J: That’s literally the reason that I haven’t made the dish yet, your rice cake halloumi dishes. It’s because I haven’t had a chance to go to an H-Mart and buy the rice cakes.
S: Oh, my God. I know. OK, this isn’t that close to you, but there is this, like, mom and pop kind of grocery store in Flatbush called DNA. That’s kind of closer to me. It’s Korean owned, and they have rice cakes.
J: In Flatbush going up to Grand Army?
J: Oh, I’ll literally go there maybe today. Because I really want to make the dish.
S: And the rice cakes are fire. They get it from a small batch in Queens and they bag it themselves.
J: Oh, f*ck yeah. I’ve watched the video of you making that dish. I’m not joking, four times.
S: Oh, my gosh, I don’t know how that makes me feel. It’s got all the textures that you want. It’s crispy and it’s squishy.
J: Yeah, it just looks so good. What are your Brooklyn restaurants?
S: Oh, gosh. I do like your neighborhood spots. I like Hart’s a lot.
J: It’s so good.
S: When they reopened fully, it felt really good. Every time I see Leah, I don’t know her too well, but she just is so warm and you could just feel her energy. I would definitely say that. But there’s also a place in Bed-Stuy and I think they actually opened one in Park Slope called Chicken Feastin’. Have you been there?
J: That group opened a fourth place?
S: No, no, this is not really them.
J: Oh, OK.
S: I’m going to text you. There’s definitely “Feast” in the name. You just go to get a Greek salad or a rice pudding that might literally be a cozy shack.
J: Oh, OK.
S: It’s in your neighborhood. It’s really fun. It’s not trendy or anything.
J: That’s what makes it cool. That sounds really dope.
S: I don’t know. I still love getting a diner burger.
J: Yeah, absolutely. Have you tried Seventh Street burger yet, in the East Village?
S: What is that?
J: So it’s on Seventh and First. It’s in the old Caracas space, if you ever went to Caracas. And it’s somewhere between a burger and a slider. They’re not tiny, but they’re not full size. And I think they’re $6 a pop and they’re un-f*cking real. They’re unreal.
S: This whole sesh is worth it for me to get these hot tips. Everyone has a different frame of wherever they’re getting their info from.
J: Totally. Wait, more in your neighborhood. I recently ate something that I am saying is one of the best things I’ve eaten in a restaurant in the past several years, which was at Popina. Have you been to Popina?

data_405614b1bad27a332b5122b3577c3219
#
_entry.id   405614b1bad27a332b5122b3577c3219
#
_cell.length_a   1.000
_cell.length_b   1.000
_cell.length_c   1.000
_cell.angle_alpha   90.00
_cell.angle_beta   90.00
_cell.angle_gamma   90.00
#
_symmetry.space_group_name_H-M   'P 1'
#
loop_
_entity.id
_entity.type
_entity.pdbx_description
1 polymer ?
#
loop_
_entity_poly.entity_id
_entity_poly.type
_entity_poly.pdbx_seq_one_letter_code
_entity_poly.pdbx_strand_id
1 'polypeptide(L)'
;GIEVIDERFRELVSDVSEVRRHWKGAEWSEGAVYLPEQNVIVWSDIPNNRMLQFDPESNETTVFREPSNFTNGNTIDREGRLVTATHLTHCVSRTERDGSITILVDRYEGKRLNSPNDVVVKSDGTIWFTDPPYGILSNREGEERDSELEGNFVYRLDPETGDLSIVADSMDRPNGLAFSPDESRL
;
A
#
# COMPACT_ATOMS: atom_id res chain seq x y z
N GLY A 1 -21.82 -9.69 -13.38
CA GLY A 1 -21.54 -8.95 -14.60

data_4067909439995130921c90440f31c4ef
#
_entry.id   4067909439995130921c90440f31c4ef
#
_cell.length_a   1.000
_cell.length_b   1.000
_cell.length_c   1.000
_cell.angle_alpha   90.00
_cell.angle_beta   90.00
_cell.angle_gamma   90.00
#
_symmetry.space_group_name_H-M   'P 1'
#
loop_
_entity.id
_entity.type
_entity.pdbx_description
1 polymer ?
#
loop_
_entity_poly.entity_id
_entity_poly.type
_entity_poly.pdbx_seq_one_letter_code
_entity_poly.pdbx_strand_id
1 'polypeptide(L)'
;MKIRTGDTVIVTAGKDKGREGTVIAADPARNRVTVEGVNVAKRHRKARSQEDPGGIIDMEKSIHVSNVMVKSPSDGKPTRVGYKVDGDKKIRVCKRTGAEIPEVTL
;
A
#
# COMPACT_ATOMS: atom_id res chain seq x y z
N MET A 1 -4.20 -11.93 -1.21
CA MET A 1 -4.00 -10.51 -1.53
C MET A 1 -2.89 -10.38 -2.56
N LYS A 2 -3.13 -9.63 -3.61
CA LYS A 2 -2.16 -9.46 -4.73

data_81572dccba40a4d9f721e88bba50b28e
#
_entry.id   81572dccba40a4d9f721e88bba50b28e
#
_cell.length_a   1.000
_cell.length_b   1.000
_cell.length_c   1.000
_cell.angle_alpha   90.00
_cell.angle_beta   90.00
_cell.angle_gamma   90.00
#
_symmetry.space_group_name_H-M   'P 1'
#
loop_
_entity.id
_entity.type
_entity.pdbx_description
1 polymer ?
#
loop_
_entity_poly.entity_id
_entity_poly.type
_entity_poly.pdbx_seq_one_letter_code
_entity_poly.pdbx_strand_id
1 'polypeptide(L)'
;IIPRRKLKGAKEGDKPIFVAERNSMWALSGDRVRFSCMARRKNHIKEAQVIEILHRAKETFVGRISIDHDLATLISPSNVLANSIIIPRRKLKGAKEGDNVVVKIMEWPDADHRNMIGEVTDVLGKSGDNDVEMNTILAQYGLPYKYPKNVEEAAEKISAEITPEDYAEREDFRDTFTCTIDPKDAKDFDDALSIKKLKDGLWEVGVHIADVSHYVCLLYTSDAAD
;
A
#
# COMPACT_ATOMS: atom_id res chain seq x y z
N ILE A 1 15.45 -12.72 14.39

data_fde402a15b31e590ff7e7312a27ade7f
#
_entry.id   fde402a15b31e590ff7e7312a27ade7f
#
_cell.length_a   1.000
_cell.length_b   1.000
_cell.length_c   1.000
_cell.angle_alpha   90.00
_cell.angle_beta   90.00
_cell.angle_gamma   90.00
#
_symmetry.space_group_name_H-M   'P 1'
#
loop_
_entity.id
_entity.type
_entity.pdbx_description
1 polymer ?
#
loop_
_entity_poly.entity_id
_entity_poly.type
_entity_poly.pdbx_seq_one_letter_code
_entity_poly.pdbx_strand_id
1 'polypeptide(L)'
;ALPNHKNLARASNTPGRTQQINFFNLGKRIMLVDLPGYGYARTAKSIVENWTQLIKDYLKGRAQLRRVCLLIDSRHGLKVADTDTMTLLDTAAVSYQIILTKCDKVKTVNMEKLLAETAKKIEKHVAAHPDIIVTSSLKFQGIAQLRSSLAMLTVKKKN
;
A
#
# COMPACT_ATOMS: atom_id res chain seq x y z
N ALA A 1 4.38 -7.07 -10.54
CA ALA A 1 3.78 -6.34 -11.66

S: No, but that’s southern Italian and Southern American.
J: Correct. They had this dish that I cannot express to you how much I loved it. It was a bruschetta in bruto and it was a fat f*cking piece of toasted filone, ricotta, maybe arugula and a sh*t ton of prosciutto sitting in seafood broth. So it was salty and cheesy and bready and then soaked in seafood broth. It was the most delicious thing I’ve ever had.
S: Then the bread is soggy, but still kind of has that crunch.
J: But the crust was taken out and toasted. The crust was thick enough and toasted enough that the center would get a little squishy, but there was still a crunch and a bite to it.
S: Oh, yeah. That’s what I think my friend Emil calls crispy gone soggy or something. It’s like that wonderful texture. I love that. I’ve been meaning to check that place. I haven’t yet. In the neighborhood also, I have to shout out Insa. I think that’s been a staple. First of all, my friend is the chef and owner there and I feel like it’s just jelled his cooking more and more. And it’s a place where you can absolutely just go and get a stew and some panchon and rice. But you can definitely have an outing, go out with friends and go sing in the karaoke rooms afterwards, do the barbecue thing. And it’s really, really solid.
J: Yeah, that sounds phenomenal. I haven’t. I’ve heard a lot of good things in. But that’s another one I haven’t checked out yet.
S: Have you gone to Has Dac Piet?
J: No. What is that?
S: OK. So I feel like that’s my new favorite restaurant. And it’s kind of tongue-in-cheek because, yes, they’re in a physical space, but I think it’s only for three months. Which I think, in terms of Doshi, that’s an interesting model. It’s like long term “pop-up spaces,” residences. You could really hone in on some service and literally put some stuff down and try out all these things. But they are my friends, Sadie May and Anthony Ha. And they’re just doing some extraordinary Vietnamese food.
J: Oh, wait, where is it?
S: They’re in Chinatown on Forsyth, I believe. And they’re in an old pho space.
J: Send me the name, please.
S: It’s so good. And it’s kind of the vibe that you and I have been talking about that we love. It’s tiny. It’s like a sardine can. Everyone’s in there. The staffing is what you want in terms of, you can’t have any extra bodies.
J: Yeah, that’s my dream.
S: Yeah, and the food is one of those things that I don’t really care what they make. I’ll just eat what they make.
J: You’re like, “I’m good. Just hand it to me.”
S: Yeah, exactly. You know, when you trust someone so much.